The Believer’s Paradox

Arthur Pink, 1937

“Lord, I do believe! Help my unbelief!” (Mark 9:24). This was the honest confession of one whose faith had been put to a most severe test. It issued from a man who had a son possessed by a demon, which grievously tormented him, “Whenever it seizes him, it throws him to the ground. He foams at the mouth, gnashes his teeth and becomes rigid” (v. 18). What a sore trial was that for a tender parent! How thankful you should be, my reader, if in the sovereignty of God—you are blessed with normal and healthy children; and how sympathetic we should be toward those who have  afflicted ones! No doubt this man had consulted different physicians, and perhaps had conferred with his pastor; but no relief had been obtained. What a testing of his submission to the will of God! Then he sought aid from Christ’s disciples—but they had been unable to effect any cure, and “hope deferred makes the heart sick.”

Such, in brief,  is the background of our text.   And now the great Physician commanded that the tormented one should be  brought to Him—but we read “When the spirit saw Jesus, it immediately threw the boy  into a convulsion. He fell to the ground and rolled around, foaming at the mouth” (v.  20). Yes, matters generally seem to get worse with us when the Lord begins to take us  in hand—to demonstrate that our extremity is God’s opportunity to manifest His  sufficiency. It was thus with the afflicted Hebrews in Egypt. The darkest hour precedes  the dawn.   But what a tremendous testing of this man’s faith to behold his poor son foaming  in agony at the Savior’s feet! “Jesus asked the boy’s father, “How long has he been like  this?” “From childhood,” he answered. “It has often thrown him into fire or water to  kill him. But if you can do anything, take pity on us and help us.” (vv. 21, 22). Did the  Lord Jesus indignantly rebuke him for questioning His power, and turn away in  disgust? No, for “great is His mercy.” Instead, He answered, “If you can believe, all  things are possible to him that believes” (v. 23), and we are told “Immediately the  father of the boy cried out—I do believe! Help my unbelief.”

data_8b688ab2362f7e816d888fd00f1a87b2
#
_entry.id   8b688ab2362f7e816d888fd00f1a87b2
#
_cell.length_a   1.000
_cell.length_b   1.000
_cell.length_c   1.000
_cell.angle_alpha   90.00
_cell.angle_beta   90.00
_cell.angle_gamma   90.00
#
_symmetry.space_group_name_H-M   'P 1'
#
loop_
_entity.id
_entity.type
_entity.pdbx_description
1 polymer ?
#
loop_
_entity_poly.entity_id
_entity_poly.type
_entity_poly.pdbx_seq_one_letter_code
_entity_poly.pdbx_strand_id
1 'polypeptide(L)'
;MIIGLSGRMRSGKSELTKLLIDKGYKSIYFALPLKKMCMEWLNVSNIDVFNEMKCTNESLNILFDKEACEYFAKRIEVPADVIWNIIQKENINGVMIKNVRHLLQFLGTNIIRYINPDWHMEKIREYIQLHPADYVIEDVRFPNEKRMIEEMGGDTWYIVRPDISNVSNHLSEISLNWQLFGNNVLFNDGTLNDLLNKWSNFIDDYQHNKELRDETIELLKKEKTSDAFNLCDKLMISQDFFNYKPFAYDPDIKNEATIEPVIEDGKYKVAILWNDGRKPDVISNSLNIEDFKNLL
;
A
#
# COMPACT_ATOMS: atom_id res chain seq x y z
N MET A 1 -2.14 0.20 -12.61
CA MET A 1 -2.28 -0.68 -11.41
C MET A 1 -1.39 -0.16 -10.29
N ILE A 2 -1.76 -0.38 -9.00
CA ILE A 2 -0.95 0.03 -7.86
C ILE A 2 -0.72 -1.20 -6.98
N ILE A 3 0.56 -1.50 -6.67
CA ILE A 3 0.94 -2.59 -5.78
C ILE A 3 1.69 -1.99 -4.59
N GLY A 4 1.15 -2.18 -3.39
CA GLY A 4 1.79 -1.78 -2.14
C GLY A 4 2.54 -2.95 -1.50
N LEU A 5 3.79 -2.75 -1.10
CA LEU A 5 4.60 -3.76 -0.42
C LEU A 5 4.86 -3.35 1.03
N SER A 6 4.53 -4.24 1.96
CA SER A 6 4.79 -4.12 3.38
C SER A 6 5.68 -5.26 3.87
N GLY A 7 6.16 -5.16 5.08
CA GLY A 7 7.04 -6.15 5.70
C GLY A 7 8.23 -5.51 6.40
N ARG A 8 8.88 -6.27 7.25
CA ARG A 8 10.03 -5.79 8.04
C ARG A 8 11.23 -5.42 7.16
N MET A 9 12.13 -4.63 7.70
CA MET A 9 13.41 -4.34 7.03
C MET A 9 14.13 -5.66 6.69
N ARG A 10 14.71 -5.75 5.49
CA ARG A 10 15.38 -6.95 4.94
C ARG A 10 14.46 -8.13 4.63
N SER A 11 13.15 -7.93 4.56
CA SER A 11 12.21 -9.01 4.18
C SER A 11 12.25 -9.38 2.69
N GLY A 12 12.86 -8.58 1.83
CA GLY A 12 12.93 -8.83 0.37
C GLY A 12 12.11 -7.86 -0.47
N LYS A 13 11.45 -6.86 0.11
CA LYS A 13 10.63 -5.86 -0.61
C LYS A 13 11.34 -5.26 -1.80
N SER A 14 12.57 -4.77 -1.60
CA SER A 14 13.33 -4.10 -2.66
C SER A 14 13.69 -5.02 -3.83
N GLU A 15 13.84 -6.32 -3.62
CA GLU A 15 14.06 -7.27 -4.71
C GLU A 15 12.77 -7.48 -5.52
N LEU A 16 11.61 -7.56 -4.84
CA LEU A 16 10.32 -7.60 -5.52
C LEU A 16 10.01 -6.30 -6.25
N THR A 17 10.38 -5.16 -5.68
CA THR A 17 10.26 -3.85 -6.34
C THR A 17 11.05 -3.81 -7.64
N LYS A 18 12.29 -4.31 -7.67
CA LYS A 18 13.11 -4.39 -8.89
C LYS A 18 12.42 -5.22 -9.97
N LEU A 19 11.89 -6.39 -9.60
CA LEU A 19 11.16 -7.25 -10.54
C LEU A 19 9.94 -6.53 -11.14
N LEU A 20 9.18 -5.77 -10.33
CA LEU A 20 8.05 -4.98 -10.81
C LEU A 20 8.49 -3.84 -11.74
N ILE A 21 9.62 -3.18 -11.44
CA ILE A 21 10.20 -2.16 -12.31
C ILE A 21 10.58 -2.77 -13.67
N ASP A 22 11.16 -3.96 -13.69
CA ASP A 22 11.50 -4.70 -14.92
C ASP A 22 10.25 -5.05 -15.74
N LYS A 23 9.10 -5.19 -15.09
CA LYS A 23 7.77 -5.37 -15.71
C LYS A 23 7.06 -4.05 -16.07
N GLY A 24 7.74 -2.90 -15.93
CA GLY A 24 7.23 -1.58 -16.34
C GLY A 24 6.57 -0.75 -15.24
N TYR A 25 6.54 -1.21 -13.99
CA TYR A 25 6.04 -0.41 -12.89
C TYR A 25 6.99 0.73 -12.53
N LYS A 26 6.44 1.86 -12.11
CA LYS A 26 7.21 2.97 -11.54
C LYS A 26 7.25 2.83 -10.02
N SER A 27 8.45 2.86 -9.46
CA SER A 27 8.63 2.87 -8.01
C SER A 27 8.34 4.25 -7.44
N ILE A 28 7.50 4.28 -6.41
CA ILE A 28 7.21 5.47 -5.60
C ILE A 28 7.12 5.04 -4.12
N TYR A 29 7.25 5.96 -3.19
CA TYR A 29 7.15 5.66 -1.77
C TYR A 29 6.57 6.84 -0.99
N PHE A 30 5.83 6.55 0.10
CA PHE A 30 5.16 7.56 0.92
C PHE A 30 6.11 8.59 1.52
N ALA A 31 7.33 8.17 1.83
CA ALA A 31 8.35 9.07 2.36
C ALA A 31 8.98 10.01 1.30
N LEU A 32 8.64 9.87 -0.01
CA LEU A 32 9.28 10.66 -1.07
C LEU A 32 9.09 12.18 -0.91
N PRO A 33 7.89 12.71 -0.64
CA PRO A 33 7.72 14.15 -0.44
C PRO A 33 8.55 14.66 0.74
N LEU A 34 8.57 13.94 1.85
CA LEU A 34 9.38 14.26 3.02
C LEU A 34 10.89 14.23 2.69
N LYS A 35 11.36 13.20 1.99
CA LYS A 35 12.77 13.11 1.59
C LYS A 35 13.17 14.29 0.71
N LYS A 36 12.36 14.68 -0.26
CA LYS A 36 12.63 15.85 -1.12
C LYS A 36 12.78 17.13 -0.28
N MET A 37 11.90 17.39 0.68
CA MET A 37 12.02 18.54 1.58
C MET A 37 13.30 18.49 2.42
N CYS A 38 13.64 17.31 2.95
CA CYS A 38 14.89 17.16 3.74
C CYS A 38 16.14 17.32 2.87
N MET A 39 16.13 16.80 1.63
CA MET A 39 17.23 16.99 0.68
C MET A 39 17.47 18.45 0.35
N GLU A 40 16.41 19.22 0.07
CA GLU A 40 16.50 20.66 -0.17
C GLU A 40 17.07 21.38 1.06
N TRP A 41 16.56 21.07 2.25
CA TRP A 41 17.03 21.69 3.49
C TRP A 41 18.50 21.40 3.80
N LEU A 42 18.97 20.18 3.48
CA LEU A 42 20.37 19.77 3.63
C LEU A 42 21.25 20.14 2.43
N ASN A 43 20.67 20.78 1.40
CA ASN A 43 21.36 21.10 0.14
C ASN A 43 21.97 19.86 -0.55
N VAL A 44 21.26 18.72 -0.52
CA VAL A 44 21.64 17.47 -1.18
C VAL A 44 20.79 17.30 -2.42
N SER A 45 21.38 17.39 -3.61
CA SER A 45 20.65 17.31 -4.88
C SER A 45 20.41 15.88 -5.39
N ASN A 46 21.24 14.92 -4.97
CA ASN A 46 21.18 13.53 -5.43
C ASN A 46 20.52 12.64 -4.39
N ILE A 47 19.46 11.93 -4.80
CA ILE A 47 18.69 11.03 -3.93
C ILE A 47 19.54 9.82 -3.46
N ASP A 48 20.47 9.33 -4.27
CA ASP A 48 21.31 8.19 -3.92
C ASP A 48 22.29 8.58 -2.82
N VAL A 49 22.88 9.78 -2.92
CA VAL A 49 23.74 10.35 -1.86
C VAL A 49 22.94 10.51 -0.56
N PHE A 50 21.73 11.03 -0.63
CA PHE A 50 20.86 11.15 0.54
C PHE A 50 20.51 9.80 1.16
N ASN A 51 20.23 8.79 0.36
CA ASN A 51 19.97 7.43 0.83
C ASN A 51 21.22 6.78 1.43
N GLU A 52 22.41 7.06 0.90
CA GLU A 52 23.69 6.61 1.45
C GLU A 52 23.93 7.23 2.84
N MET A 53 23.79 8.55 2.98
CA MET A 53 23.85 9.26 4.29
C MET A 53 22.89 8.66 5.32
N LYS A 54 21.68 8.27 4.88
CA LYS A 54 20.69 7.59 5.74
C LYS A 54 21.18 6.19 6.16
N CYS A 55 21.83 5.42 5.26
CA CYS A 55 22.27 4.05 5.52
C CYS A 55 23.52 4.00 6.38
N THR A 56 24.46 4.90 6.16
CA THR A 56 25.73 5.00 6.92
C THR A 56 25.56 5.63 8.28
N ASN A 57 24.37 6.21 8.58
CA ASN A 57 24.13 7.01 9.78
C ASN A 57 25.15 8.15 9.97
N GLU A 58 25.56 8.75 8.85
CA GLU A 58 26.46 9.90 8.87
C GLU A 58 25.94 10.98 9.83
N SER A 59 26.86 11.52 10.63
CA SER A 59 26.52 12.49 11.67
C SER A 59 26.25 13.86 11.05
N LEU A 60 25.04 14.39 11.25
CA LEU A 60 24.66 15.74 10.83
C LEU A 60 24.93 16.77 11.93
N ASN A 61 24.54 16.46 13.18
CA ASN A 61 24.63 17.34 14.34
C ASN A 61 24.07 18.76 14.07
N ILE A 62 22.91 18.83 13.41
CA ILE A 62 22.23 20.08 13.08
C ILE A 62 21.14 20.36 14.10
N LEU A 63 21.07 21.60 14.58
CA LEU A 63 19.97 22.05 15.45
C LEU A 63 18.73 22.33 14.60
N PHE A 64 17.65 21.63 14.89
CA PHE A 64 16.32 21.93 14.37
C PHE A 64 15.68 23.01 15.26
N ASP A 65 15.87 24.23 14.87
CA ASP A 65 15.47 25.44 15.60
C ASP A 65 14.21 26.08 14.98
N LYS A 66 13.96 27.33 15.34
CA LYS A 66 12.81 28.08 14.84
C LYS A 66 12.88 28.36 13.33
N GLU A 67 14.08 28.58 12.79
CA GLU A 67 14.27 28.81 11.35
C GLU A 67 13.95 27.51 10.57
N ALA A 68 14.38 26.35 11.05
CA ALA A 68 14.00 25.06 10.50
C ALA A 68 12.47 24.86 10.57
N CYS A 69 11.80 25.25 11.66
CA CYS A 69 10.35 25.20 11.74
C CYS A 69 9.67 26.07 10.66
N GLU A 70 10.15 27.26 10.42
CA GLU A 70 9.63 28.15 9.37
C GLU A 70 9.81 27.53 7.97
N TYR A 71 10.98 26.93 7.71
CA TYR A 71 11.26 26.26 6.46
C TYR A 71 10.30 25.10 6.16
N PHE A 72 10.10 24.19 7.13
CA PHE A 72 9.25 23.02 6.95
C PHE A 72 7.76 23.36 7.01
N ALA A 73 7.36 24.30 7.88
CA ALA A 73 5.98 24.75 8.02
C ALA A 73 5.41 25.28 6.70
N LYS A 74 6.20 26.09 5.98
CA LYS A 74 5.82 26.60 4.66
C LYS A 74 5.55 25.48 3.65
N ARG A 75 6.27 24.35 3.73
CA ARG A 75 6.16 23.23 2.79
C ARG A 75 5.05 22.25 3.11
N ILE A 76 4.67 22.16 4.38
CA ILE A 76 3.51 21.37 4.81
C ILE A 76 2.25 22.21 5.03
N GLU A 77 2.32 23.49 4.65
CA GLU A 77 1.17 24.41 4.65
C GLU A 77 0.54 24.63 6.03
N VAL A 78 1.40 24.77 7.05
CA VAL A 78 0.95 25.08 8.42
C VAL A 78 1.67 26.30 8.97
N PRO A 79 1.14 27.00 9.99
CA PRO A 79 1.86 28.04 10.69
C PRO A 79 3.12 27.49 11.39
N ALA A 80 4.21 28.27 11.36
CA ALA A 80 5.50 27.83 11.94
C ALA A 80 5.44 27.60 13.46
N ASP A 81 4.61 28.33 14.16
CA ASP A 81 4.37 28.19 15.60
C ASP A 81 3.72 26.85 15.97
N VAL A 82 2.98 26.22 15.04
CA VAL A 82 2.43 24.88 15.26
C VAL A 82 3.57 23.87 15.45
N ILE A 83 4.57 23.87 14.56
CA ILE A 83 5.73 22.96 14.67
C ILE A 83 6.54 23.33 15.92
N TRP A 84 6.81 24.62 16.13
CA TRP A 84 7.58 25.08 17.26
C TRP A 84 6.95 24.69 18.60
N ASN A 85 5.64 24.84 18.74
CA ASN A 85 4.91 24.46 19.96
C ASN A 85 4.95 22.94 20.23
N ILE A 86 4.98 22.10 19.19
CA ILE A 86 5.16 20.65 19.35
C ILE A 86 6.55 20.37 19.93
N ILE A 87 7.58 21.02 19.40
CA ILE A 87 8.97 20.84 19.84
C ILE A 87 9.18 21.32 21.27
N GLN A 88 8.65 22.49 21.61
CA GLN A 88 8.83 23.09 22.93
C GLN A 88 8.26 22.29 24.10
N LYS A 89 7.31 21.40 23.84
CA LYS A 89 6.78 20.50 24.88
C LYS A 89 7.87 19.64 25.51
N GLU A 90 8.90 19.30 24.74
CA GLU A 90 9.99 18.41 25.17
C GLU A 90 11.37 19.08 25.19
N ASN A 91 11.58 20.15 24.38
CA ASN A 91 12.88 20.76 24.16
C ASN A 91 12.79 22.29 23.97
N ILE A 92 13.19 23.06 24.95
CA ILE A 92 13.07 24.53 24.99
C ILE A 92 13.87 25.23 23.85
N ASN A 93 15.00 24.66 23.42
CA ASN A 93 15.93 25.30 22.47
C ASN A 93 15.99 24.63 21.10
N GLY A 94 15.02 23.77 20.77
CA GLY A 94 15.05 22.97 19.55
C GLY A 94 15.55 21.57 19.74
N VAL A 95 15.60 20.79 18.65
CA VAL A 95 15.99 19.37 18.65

How paradoxical was this language, for it was almost, if not quite, a contradiction  in terms. If this man was a genuine believer, then why should he bemoan his unbelief?  Or, since he bemoaned his unbelief, with what propriety could he claim to be a  believer? It is like a man saying, I am hot—help my shivering coldness; I am strong— help my tottering weakness; for faith and unbelief are opposites.   Ah there are many paradoxes in the Christian life, which are quite unintelligible to  the wise of this world. That man has to become a fool in order to be wise (1 Corinthians 3:18),  that he has to become a pauper in order to be made rich (Matthew 5:3), that he has to be  made weak in order to become strong (2 Corinthians 12:10), are enigmas that proud  philosophers cannot elucidate.

But thank God, what remains mysterious to the wise  and prudent among men—is revealed to those who are babes in His family.   Unbelief is part of the entail of the Fall. By nature all of us are “children in whom  is no faith” (Deuteronomy 32:20). Frightful thing is that! To have a heart which distrusts God;  to have a heart which is ever prone to lean upon anyone and anything rather than upon  the Lord Himself; to forsake the Fountain, and betake ourselves to “cisterns which  hold no water.” Such is fallen man. Plenty of faith in himself, faith in his fellows, until  he is disillusioned and disappointed; but no faith in God. That it is which explains why  Christ is “despised an rejected by men,” so that in the days of His flesh He cried “O  faithless and perverse generation, how long shall I be with you!” (Matthew 17:17). This it is  which accounts for the universal attitude of men toward both the Law and the Gospel— they do not believe the Author and Giver of them, they are destitute of faith in Him;  and thus they will continue all their days—unless the Holy Spirit sovereignly  intervenes and performs a miracle of grace in their hearts.   Unbelief remains in the hearts even of the regenerate. Though God imparts to them the gift of faith, he does not remove (in this life) the root of unbelief. The Heroes of Faith, whose portraits hang upon the walls of fame in Hebrews 11:1-40, experienced that solemn fact. Look at Abraham, the father of all those who believe—when famine arose in Canaan he went down to Egypt for support, and so afraid was he to trust his wife in the hands of God, he told a lie by saying she was his sister. Look at Moses; afraid to return to Egypt and confront Pharaoh after Jehovah had appeared to him at the burning bush and had promised the deliverance of His people (Exodus 3:1-22); and later, complaining to Him, because he had so evilly dealt with Israel (Exodus 5:22, Exodus 5:23).